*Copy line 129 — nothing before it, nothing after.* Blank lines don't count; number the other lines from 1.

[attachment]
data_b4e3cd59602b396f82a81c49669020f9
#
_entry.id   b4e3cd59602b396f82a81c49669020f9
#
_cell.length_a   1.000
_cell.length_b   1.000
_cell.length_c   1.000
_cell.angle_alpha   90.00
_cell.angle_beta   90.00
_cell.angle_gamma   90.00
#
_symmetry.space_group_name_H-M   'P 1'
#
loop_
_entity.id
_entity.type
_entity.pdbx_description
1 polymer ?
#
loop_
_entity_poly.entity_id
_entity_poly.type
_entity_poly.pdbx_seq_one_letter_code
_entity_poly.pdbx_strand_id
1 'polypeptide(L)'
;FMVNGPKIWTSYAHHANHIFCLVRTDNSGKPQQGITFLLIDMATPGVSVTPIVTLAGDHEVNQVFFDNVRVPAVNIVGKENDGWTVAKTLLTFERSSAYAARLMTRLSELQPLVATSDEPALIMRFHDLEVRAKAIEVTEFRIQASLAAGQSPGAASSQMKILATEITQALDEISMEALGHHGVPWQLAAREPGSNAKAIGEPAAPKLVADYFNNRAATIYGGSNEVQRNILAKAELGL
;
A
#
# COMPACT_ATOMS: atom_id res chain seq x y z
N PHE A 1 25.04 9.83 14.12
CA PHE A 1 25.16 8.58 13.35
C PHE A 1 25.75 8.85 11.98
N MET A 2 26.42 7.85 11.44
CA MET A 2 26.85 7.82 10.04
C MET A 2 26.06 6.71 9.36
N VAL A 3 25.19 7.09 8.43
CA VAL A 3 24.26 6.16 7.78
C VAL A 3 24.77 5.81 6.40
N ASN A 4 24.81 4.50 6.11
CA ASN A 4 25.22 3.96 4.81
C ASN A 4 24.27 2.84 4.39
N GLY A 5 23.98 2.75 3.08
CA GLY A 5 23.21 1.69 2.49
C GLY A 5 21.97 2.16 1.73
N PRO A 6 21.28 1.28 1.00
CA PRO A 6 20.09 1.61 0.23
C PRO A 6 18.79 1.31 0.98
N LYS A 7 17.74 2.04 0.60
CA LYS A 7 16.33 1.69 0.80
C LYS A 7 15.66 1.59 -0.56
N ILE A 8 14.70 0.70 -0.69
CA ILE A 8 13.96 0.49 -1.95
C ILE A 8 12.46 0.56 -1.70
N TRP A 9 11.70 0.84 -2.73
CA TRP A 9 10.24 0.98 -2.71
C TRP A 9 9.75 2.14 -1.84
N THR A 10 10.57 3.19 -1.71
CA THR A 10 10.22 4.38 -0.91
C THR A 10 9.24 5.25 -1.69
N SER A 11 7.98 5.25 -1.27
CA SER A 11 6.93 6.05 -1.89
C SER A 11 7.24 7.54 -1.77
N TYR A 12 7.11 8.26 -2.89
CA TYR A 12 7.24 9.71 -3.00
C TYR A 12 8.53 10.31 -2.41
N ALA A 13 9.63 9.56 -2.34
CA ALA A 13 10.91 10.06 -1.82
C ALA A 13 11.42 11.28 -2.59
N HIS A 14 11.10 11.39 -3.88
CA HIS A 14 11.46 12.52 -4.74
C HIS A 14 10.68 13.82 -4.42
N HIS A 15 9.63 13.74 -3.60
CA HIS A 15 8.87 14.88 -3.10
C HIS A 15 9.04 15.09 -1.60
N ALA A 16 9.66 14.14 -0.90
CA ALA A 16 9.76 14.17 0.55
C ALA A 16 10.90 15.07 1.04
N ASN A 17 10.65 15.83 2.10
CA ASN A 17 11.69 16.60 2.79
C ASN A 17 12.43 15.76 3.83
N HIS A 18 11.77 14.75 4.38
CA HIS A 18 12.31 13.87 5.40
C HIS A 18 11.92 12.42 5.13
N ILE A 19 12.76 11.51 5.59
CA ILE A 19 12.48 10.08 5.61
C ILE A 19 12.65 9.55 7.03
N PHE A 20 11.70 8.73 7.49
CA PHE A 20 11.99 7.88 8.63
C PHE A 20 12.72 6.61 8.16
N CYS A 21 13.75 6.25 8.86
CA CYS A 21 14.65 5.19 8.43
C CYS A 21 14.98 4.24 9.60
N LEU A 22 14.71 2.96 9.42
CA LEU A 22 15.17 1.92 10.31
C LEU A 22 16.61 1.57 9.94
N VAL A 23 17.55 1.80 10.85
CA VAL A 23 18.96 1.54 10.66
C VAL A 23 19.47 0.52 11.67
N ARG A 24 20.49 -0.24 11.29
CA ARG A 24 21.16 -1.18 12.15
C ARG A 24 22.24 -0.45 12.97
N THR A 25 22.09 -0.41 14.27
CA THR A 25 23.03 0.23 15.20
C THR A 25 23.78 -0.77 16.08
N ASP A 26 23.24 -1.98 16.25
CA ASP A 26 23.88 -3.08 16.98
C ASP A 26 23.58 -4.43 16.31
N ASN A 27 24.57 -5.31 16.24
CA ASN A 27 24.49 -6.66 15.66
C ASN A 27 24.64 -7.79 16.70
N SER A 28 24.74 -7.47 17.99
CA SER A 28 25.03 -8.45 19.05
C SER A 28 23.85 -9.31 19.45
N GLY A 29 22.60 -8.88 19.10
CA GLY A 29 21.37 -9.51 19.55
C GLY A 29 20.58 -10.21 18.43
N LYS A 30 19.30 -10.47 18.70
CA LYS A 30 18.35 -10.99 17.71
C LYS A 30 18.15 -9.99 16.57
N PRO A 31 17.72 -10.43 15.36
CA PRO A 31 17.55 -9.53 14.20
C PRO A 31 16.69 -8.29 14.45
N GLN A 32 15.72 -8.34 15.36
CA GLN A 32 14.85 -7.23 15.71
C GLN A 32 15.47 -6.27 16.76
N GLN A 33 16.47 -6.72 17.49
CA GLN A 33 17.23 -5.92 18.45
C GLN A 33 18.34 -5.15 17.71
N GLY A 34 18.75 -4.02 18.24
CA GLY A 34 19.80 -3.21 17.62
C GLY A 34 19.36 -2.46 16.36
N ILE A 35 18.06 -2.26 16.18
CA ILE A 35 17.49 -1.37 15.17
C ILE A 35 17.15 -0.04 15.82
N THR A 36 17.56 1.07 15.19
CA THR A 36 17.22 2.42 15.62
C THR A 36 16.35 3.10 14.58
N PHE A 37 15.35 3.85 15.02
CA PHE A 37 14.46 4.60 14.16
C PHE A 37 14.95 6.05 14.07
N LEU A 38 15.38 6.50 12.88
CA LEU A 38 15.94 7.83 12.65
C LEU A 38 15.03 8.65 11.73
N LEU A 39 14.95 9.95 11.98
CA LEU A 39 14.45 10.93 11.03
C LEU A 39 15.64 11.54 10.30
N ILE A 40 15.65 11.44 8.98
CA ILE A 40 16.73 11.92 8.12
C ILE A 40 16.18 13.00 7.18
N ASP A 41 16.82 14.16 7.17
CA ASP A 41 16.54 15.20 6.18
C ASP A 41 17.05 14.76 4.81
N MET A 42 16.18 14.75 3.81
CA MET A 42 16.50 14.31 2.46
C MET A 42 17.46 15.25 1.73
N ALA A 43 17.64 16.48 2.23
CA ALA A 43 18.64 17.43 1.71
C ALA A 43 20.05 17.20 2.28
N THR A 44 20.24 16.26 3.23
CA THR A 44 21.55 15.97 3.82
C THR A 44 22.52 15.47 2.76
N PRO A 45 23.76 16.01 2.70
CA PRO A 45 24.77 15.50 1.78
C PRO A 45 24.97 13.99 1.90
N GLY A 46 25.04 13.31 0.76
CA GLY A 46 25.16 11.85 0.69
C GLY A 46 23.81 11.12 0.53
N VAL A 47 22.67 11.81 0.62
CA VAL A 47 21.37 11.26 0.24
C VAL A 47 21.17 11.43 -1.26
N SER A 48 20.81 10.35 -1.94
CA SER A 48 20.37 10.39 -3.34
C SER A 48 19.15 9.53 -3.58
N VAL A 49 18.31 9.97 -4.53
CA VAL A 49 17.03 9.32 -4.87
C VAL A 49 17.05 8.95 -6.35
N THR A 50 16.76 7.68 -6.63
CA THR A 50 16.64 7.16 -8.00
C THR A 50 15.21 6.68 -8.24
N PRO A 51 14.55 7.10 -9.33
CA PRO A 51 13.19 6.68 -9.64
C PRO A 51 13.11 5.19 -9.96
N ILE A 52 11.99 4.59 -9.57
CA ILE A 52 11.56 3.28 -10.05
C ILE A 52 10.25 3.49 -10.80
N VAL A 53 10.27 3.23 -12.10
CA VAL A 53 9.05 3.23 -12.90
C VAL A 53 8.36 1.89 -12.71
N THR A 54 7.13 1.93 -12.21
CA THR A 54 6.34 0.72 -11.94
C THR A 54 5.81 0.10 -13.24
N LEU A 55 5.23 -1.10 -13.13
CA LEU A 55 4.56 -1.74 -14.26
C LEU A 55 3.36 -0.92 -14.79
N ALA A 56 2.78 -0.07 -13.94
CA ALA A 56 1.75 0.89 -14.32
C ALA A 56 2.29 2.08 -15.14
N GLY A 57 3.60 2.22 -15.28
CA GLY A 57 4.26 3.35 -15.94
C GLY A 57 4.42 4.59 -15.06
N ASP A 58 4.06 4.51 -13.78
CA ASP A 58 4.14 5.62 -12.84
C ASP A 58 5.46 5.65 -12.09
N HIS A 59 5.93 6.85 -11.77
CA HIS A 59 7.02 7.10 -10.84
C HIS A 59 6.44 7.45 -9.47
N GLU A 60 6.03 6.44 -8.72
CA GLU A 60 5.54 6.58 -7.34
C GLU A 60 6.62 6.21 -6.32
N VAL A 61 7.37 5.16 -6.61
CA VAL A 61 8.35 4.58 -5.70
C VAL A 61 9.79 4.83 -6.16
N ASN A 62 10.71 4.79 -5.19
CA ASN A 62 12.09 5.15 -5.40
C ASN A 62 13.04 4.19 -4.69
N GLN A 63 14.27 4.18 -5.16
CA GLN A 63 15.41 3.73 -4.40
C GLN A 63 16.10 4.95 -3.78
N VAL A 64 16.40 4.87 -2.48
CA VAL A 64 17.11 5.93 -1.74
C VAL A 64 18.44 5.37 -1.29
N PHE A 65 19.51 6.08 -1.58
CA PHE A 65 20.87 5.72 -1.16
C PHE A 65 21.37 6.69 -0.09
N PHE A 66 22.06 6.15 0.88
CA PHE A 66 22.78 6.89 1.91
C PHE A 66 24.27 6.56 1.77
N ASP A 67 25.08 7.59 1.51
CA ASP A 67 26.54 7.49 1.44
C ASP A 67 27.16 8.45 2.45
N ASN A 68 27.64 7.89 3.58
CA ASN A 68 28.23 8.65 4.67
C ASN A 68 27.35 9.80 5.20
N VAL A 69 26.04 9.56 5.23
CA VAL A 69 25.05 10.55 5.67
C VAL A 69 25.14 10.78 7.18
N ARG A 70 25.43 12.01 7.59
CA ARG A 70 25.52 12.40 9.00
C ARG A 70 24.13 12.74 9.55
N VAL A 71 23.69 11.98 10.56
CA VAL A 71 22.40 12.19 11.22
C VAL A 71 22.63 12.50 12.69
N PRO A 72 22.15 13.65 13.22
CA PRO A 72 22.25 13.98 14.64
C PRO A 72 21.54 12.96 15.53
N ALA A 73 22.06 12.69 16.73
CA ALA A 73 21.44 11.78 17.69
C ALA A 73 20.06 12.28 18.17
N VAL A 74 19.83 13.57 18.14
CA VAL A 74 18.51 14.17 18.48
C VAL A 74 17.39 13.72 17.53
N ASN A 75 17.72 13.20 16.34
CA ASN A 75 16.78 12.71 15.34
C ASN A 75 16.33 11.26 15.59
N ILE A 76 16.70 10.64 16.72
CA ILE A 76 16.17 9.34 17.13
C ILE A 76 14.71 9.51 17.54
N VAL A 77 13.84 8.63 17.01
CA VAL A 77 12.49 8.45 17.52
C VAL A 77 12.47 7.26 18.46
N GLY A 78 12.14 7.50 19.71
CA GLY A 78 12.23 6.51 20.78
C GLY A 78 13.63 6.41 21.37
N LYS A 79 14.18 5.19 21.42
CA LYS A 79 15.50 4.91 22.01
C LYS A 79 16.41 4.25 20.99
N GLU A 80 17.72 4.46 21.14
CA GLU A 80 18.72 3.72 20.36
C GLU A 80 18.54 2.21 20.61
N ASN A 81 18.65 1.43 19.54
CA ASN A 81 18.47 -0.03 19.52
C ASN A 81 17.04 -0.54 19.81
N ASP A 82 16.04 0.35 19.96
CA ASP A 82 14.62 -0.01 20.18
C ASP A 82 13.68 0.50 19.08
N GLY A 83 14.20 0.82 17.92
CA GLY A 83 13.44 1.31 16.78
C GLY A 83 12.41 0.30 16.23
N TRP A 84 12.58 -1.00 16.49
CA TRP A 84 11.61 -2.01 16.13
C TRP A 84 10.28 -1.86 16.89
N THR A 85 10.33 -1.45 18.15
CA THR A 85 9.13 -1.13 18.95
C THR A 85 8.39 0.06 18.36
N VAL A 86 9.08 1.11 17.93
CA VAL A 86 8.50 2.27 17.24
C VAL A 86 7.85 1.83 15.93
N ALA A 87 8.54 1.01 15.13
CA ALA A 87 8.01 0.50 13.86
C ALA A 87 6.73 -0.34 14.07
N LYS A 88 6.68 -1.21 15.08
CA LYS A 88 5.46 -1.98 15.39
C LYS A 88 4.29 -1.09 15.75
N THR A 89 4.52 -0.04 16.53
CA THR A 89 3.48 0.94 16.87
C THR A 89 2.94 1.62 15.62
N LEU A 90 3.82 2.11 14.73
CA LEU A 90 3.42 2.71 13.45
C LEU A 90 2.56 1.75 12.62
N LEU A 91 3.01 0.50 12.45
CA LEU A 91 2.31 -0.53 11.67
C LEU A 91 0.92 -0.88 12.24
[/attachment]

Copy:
C GLN A 33 18.34 -5.15 17.71